5 Things You Didn’t Know About Crisis Counseling

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While many people think of a crisis as a traumatic event, in mental health terms it refers to how people cope with these stressful experiences. The events a crisis counselor will deal with can include natural disasters, terror attacks, or the death of a loved one. During these times, crisis counselors step in to help people deal with the situation. Here are five interesting aspects about crisis counseling that many people are surprised to learn.

Dates Back to World War I

While the idea behind counseling has been around for centuries, the modern practice of crisis counseling is rather new. The roots of this practice date back to World War I and helping soldiers deal with what they had witnessed. Before this time, many soldiers who suffered psychological breakdowns were actually viewed as disloyal to their country. However, counselors began to realize that soldiers who received immediate treatment fared better than those who received no treatment at all.

Crisis Counseling is Short Term

Crisis Counseling
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Unlike psychotherapy, crisis counseling is very brief and usually lasts anywhere from a few weeks to less than three months. The idea behind crisis counseling is to help people focus on the stressful situation, treat their immediate needs, and teach them coping skills so they can handle the same or similar situations in the future. Crisis counselors do not replace long-term therapy options. Instead, they help their clients deal with the immediate effects of a crisis.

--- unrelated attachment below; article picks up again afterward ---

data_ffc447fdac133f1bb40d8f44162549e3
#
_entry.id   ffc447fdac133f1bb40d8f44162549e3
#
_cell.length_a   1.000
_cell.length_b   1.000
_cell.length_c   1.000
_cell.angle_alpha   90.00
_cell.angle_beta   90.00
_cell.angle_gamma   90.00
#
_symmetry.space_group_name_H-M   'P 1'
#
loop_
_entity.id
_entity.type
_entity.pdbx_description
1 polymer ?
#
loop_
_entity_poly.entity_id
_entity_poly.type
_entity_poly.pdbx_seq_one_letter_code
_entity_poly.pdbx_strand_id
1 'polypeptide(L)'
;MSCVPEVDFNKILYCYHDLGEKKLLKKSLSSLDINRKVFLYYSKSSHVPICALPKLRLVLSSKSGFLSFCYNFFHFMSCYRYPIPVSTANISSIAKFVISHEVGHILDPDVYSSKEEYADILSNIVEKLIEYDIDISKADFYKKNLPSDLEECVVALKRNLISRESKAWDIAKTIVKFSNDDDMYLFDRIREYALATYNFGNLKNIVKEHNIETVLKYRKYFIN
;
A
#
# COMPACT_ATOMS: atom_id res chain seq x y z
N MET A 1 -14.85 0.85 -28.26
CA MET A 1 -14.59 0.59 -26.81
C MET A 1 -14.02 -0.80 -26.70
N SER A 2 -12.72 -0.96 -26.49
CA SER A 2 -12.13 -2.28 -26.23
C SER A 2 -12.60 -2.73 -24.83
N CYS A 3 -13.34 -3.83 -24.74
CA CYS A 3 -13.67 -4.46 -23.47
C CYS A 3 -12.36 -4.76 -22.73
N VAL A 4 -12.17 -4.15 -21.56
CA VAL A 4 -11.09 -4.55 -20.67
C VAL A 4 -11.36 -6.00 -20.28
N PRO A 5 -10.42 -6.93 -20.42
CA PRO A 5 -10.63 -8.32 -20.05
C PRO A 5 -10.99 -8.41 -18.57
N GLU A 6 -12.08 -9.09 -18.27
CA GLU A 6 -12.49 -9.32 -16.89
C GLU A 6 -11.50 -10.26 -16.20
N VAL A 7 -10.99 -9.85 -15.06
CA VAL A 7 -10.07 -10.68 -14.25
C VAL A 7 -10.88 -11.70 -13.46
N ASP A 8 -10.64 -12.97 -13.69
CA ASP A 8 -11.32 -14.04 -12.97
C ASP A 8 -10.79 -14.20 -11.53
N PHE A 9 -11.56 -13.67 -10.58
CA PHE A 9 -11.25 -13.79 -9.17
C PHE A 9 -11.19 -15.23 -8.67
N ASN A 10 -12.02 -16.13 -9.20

Crisis Counselors Need Strong Ties to the Community

Oftentimes, the clients who crisis counselors meet with will be in a state of withdrawal or shock. At that point, they’re unable to handle their most basic needs. This is when crisis counselors will step in. They will be an advocate for their clients and make sure those needs are met. The counselors may need to help their clients apply for social services, find a place to sleep, or contact loved ones.

Children Need Different Care Than Adults

While a disaster can impact both children and adults, crisis counselors know that helping children after the event requires a different perspective. Although everyone responds differently, children tend to act as if they’re in a fog, experience headaches or stomachaches, or act out emotionally. Since children often don’t have the vocabulary necessary to express their feelings through regular therapy, crisis counselors use other forms of therapy such as art or play therapy to help children identify their thoughts and reframe them.

Crisis Counseling Requires Special Training

While some programs for therapists or social workers will briefly review the protocol for handling crisis counseling, most counselors need special training in crisis counseling before starting their careers. This training can include knowing how and when to call the police or other first responders. The training will also cover how to develop boundaries, how to deal with cultural differences, and the ethical practices all crisis counselors need to follow.

Even though the idea behind crisis counseling is a fairly modern concept, many people are still unfamiliar with the field and it’s surprising and interesting aspects.